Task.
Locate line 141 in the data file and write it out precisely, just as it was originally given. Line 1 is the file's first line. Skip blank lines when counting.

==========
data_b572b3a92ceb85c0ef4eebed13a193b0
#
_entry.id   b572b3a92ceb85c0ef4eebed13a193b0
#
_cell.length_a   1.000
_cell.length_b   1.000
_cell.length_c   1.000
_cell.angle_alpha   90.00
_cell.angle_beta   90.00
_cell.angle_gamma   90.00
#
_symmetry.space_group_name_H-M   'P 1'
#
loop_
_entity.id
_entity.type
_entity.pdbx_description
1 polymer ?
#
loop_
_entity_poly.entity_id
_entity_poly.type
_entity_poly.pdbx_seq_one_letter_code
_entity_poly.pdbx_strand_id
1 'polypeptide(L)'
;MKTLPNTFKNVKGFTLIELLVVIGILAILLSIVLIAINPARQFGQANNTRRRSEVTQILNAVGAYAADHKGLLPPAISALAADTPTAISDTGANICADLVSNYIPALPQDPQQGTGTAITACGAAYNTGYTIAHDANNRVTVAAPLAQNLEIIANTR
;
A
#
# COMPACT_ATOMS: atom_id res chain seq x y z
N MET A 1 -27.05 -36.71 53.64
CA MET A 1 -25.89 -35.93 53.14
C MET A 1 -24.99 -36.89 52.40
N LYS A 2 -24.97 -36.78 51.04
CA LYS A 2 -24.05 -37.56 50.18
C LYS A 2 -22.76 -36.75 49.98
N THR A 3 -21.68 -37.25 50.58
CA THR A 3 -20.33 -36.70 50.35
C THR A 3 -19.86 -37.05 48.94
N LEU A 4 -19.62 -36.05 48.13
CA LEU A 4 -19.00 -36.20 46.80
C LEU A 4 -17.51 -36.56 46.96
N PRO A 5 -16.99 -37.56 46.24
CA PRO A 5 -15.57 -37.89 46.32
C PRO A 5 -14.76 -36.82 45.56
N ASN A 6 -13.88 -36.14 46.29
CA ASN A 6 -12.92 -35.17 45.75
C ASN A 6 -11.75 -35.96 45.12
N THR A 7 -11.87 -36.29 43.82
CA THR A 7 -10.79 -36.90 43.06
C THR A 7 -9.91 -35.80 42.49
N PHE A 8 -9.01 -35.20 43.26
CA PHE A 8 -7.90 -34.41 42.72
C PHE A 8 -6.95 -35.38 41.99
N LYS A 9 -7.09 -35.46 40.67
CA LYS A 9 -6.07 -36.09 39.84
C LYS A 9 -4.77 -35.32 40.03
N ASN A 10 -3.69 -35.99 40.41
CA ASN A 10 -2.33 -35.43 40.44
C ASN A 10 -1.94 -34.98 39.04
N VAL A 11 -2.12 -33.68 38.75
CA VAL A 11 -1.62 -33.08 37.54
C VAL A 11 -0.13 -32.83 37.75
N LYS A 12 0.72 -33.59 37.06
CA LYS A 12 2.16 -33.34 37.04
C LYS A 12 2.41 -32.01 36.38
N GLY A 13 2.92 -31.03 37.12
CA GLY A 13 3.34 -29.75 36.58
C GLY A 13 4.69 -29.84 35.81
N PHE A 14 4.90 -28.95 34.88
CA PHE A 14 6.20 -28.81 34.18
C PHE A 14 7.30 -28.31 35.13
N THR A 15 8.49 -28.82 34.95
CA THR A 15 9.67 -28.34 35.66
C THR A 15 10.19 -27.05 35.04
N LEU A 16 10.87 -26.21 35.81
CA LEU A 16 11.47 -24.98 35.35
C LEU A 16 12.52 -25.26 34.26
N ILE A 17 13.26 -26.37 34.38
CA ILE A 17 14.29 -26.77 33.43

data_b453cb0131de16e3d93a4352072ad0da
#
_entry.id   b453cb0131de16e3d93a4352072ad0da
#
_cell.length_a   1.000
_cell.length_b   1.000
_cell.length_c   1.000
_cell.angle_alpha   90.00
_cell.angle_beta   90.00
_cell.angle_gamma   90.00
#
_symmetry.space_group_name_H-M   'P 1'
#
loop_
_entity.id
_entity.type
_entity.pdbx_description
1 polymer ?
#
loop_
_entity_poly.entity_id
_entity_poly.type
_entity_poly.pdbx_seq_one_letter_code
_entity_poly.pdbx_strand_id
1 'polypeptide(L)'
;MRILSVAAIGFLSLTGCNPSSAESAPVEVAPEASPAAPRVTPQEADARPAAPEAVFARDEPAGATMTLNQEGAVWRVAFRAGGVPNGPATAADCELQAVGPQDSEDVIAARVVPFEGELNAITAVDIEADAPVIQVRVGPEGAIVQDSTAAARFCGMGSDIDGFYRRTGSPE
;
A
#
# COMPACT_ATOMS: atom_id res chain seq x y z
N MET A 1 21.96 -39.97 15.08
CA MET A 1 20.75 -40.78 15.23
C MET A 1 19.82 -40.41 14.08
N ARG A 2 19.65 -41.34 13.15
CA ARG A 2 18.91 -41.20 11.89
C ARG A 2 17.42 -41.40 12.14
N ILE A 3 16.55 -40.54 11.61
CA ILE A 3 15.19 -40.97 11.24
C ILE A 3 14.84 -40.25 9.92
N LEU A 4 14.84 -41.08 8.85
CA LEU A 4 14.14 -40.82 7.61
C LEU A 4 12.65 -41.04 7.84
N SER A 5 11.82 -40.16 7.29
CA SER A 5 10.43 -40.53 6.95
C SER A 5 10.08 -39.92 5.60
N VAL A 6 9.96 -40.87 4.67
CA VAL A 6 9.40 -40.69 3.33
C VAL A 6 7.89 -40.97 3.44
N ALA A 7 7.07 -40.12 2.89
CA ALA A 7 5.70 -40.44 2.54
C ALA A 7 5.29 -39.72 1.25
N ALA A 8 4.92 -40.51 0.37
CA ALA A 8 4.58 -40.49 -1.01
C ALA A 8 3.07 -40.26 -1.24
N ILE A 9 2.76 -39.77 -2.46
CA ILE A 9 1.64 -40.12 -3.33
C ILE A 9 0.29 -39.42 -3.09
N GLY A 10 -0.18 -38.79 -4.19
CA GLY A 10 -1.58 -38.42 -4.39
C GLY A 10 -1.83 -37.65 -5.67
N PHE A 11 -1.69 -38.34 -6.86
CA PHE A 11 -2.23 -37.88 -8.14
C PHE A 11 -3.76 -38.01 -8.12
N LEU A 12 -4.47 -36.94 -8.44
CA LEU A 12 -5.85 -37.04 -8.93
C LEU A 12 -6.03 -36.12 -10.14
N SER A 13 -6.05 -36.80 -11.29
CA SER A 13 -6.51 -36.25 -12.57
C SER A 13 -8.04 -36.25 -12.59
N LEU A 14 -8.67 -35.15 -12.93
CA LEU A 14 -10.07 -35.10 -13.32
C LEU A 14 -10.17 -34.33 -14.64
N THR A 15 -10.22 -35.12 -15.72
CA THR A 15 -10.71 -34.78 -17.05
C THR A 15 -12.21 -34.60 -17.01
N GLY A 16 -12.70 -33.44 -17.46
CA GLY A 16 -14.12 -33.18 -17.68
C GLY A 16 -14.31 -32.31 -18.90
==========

N PHE A 11 -1.69 -38.34 -6.86